Moran said: "I regret the way this has come to public attention, but I have no regrets about what I did.

"People may say this is sour grapes, but that is just a case of the party closing ranks."

Even though they are nominally on the same side, it is hard to imagine the two main players in the row being much further apart.

In the New Labour corner is Liddell, a gritty visionary with the ear of the Prime Minister and the political ball firmly at her feet.

Her opponent is the classic Old Labour official, working his way up through the trade union and party ranks to become treasurer of Liddell's constituency party.

Liddell was indirectly behind Moran's removal when she complained about his behaviour at a Labour Party fund-raising dance.

As a result, he lost the backing of his union as a delegate to the constituency Labour Party. In turn, that resulted in him being ousted as treasurer.

But Labour insiders believe that Moran is not simply a disaffected activist acting on his own.

They think he is being used by a disgruntled element from the former "Monklands Mafia" to settle old scores.

And when Liddell called for a public inquiry into the local council during the Monklands East by- election, she knew she could be storing up trouble for the future.

The political battle following the death of John Smith was one of the most bitterly- fought in recent years in Scotland.

Even a forum organised by local churches turned into such a verbal bloodbath that the minister who organised it said: "We opened in prayer but appear to have ended in Babel."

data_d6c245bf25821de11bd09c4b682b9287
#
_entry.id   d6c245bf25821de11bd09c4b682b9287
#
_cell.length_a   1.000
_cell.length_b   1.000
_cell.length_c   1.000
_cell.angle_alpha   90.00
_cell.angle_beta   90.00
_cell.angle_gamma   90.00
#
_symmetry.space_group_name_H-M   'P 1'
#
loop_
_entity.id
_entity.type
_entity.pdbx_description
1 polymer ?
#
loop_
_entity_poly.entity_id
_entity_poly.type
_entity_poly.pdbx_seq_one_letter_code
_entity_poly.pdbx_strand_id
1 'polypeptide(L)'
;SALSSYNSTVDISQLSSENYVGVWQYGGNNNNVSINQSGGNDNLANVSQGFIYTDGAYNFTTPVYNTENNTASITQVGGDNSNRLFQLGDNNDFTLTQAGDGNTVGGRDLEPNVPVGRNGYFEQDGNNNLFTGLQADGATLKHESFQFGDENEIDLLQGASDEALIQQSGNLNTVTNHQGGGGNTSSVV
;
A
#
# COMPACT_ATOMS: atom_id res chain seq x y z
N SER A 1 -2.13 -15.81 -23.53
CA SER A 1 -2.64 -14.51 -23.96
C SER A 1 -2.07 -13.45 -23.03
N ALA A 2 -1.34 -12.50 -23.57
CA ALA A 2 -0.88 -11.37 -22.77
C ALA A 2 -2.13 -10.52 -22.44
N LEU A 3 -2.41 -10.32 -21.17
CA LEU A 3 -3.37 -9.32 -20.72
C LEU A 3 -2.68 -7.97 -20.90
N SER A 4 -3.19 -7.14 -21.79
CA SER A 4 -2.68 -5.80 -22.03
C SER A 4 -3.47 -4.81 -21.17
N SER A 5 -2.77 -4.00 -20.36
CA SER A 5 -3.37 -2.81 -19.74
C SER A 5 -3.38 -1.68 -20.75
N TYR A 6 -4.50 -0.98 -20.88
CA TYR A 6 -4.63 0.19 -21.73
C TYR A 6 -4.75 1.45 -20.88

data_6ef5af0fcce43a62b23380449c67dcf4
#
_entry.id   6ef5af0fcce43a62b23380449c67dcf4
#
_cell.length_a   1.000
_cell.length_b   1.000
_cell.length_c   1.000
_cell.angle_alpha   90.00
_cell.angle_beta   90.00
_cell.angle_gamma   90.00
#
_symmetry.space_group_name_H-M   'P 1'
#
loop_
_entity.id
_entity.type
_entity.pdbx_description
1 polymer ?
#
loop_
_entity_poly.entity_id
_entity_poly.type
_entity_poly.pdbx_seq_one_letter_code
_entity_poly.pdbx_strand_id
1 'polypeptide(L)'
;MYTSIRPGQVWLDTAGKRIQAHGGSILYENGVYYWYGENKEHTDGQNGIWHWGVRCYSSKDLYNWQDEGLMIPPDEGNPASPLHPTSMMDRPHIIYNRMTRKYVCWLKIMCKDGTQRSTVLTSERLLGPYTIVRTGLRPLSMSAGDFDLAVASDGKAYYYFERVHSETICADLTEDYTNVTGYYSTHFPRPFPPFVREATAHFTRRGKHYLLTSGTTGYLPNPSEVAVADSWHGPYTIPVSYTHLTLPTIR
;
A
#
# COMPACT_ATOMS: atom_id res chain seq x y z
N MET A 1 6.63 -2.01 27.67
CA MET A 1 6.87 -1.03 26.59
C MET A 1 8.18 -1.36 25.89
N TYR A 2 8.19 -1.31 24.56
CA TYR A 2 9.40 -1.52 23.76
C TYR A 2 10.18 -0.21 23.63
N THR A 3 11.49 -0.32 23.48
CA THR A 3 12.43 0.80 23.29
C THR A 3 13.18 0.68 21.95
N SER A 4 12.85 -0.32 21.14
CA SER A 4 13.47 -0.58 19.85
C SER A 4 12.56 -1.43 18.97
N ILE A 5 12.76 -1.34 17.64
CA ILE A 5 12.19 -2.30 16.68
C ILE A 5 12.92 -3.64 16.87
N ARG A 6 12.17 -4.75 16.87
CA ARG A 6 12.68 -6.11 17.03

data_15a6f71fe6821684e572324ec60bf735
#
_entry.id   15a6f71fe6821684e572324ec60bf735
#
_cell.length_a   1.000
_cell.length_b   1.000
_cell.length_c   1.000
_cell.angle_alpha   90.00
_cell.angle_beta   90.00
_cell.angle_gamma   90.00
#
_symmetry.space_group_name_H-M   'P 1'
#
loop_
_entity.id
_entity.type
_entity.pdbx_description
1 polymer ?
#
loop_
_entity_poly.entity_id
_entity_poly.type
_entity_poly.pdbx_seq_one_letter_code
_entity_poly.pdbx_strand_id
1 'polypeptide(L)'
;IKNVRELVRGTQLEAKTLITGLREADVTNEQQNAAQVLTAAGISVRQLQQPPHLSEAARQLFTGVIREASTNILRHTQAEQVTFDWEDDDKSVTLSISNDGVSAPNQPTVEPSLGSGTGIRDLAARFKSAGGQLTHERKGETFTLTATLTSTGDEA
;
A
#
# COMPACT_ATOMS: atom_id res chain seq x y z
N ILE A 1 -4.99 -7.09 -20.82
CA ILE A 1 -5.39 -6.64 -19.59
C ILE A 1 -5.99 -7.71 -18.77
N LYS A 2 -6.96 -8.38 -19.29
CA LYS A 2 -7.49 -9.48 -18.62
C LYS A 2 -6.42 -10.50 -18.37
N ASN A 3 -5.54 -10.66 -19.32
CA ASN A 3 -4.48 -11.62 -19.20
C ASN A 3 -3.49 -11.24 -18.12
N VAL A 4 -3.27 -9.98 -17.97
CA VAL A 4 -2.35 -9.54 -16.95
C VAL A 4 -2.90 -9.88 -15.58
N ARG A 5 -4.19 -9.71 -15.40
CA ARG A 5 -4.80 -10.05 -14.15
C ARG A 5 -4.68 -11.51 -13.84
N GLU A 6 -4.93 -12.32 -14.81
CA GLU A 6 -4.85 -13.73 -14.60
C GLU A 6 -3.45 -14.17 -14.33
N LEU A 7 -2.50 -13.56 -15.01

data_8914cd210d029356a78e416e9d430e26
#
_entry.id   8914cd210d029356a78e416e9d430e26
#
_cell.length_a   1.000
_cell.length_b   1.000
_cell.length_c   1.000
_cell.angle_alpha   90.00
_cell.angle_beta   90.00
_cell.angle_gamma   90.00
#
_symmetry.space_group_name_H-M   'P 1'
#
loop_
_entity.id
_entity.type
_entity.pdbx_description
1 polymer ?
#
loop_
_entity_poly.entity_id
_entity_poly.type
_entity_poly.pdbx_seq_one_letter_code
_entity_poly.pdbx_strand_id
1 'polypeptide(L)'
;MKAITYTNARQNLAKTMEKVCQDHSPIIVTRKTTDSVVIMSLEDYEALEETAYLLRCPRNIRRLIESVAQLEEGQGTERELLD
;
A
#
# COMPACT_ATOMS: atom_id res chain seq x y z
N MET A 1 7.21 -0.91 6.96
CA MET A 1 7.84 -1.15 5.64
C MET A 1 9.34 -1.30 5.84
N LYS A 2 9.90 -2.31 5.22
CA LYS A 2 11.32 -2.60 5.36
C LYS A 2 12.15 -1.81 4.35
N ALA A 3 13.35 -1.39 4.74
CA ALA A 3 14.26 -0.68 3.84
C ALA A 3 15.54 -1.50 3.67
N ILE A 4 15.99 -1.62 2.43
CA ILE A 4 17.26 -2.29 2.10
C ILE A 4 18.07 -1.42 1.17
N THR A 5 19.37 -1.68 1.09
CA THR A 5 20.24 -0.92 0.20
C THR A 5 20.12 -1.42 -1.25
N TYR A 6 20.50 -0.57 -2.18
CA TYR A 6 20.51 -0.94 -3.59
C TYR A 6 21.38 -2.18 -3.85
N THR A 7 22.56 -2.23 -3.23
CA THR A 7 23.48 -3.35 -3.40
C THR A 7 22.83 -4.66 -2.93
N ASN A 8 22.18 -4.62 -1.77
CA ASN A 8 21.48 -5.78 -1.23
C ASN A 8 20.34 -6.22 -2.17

Throughout the campaign and the "Monklandsgate" inquiry that followed, journalists were inundated with anonymous tip-offs recounting misdeeds by various Labour members.

And that tradition is alive and well even today.

An anonymous letter to the Record - posted hours after the first tip- off that a complaint had been made against Liddell - contains a number of claims.

One is that party auditor Tom McFarlane shared Moran's concern over the expenses and had refused to endorse the accounts.

But MacFarlane said: "This is not true. I presented the accounts and signed the ledgers. Any claims that I was concerned about money being missing are untrue.

"I don't know what is going on - but I see the involvement of a neighbouring constituency.

"There are some people there who still have raw, open wounds and would love to cause trouble."

Liddell and the Labour Party are said to be "relaxed" about the complaint and are confident the matter will be cleared up.

But Moran remains adamant - and he is a man whose personal determination knows no bounds.

During the row over the boundary changes, he even sided with the TORIES against John Smith at a hearing in Glasgow.

At another meeting he blew up, throwing his papers in the face of party organiser Lesley Quinn and saying: "You can stuff that, hen."

Private scores and public rows would seem to be a tradition in Lanarkshire politics - and a tradition that is not yet dead.
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Author:King, Dave
Publication:Daily Record (Glasgow, Scotland)
Date:May 2, 1998
Words:1037